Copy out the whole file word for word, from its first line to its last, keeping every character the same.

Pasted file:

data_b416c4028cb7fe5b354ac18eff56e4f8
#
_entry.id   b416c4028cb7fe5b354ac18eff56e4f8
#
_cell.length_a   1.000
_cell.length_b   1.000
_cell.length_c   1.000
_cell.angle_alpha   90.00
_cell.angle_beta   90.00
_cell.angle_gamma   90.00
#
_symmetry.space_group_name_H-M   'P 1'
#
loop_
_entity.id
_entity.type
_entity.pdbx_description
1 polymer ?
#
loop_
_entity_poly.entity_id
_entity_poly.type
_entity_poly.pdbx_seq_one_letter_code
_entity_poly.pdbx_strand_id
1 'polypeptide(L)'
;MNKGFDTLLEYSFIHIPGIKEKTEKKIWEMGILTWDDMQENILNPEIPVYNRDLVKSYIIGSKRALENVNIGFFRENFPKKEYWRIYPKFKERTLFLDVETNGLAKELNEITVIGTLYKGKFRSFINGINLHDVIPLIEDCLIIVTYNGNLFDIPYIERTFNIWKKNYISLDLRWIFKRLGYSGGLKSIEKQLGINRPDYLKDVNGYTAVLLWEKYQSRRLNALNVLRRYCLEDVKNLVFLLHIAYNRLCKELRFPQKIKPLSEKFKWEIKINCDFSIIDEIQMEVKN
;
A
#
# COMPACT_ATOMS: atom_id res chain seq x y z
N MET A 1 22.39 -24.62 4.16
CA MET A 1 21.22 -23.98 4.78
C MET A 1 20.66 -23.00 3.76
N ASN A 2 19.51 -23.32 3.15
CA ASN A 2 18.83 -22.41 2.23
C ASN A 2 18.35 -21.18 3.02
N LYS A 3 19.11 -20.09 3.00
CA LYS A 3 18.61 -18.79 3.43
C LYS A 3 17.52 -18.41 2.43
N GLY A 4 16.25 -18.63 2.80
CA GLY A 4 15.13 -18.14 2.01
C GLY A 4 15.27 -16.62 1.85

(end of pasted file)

data_b416c4028cb7fe5b354ac18eff56e4f8
#
_entry.id   b416c4028cb7fe5b354ac18eff56e4f8
#
_cell.length_a   1.000
_cell.length_b   1.000
_cell.length_c   1.000
_cell.angle_alpha   90.00
_cell.angle_beta   90.00
_cell.angle_gamma   90.00
#
_symmetry.space_group_name_H-M   'P 1'
#
loop_
_entity.id
_entity.type
_entity.pdbx_description
1 polymer ?
#
loop_
_entity_poly.entity_id
_entity_poly.type
_entity_poly.pdbx_seq_one_letter_code
_entity_poly.pdbx_strand_id
1 'polypeptide(L)'
;MNKGFDTLLEYSFIHIPGIKEKTEKKIWEMGILTWDDMQENILNPEIPVYNRDLVKSYIIGSKRALENVNIGFFRENFPKKEYWRIYPKFKERTLFLDVETNGLAKELNEITVIGTLYKGKFRSFINGINLHDVIPLIEDCLIIVTYNGNLFDIPYIERTFNIWKKNYISLDLRWIFKRLGYSGGLKSIEKQLGINRPDYLKDVNGYTAVLLWEKYQSRRLNALNVLRRYCLEDVKNLVFLLHIAYNRLCKELRFPQKIKPLSEKFKWEIKINCDFSIIDEIQMEVKN
;
A
#
# COMPACT_ATOMS: atom_id res chain seq x y z
N MET A 1 22.39 -24.62 4.16
CA MET A 1 21.22 -23.98 4.78
C MET A 1 20.66 -23.00 3.76
N ASN A 2 19.51 -23.32 3.15
CA ASN A 2 18.83 -22.41 2.23
C ASN A 2 18.35 -21.18 3.02
N LYS A 3 19.11 -20.09 3.00
CA LYS A 3 18.61 -18.79 3.43
C LYS A 3 17.52 -18.41 2.43
N GLY A 4 16.25 -18.63 2.80
CA GLY A 4 15.13 -18.14 2.01
C GLY A 4 15.27 -16.62 1.85